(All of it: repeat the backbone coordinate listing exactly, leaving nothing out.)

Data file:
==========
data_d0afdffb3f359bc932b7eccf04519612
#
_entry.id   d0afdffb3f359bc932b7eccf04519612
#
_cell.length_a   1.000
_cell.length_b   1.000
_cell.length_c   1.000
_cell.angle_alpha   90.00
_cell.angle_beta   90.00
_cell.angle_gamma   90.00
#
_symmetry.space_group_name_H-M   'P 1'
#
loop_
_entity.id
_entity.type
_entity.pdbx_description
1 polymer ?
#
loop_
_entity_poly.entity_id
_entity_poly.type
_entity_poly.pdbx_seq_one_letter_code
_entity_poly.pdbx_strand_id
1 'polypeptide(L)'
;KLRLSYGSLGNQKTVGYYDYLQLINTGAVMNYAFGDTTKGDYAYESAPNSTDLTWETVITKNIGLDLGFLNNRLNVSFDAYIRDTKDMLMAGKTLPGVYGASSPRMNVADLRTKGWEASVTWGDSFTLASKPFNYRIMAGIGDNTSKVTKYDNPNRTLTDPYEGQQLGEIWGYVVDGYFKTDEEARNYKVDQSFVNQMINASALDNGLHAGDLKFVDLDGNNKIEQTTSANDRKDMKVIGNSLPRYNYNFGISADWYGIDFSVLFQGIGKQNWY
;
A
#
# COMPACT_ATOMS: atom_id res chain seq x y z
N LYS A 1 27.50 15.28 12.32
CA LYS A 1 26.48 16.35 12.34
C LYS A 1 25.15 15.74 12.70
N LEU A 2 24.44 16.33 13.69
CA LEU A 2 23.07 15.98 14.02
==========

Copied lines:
data_d0afdffb3f359bc932b7eccf04519612
#
_entry.id   d0afdffb3f359bc932b7eccf04519612
#
_cell.length_a   1.000
_cell.length_b   1.000
_cell.length_c   1.000
_cell.angle_alpha   90.00
_cell.angle_beta   90.00
_cell.angle_gamma   90.00
#
_symmetry.space_group_name_H-M   'P 1'
#
loop_
_entity.id
_entity.type
_entity.pdbx_description
1 polymer ?
#
loop_
_entity_poly.entity_id
_entity_poly.type
_entity_poly.pdbx_seq_one_letter_code
_entity_poly.pdbx_strand_id
1 'polypeptide(L)'
;KLRLSYGSLGNQKTVGYYDYLQLINTGAVMNYAFGDTTKGDYAYESAPNSTDLTWETVITKNIGLDLGFLNNRLNVSFDAYIRDTKDMLMAGKTLPGVYGASSPRMNVADLRTKGWEASVTWGDSFTLASKPFNYRIMAGIGDNTSKVTKYDNPNRTLTDPYEGQQLGEIWGYVVDGYFKTDEEARNYKVDQSFVNQMINASALDNGLHAGDLKFVDLDGNNKIEQTTSANDRKDMKVIGNSLPRYNYNFGISADWYGIDFSVLFQGIGKQNWY
;
A
#
# COMPACT_ATOMS: atom_id res chain seq x y z
N LYS A 1 27.50 15.28 12.32
CA LYS A 1 26.48 16.35 12.34
C LYS A 1 25.15 15.74 12.70
N LEU A 2 24.44 16.33 13.69
CA LEU A 2 23.07 15.98 14.02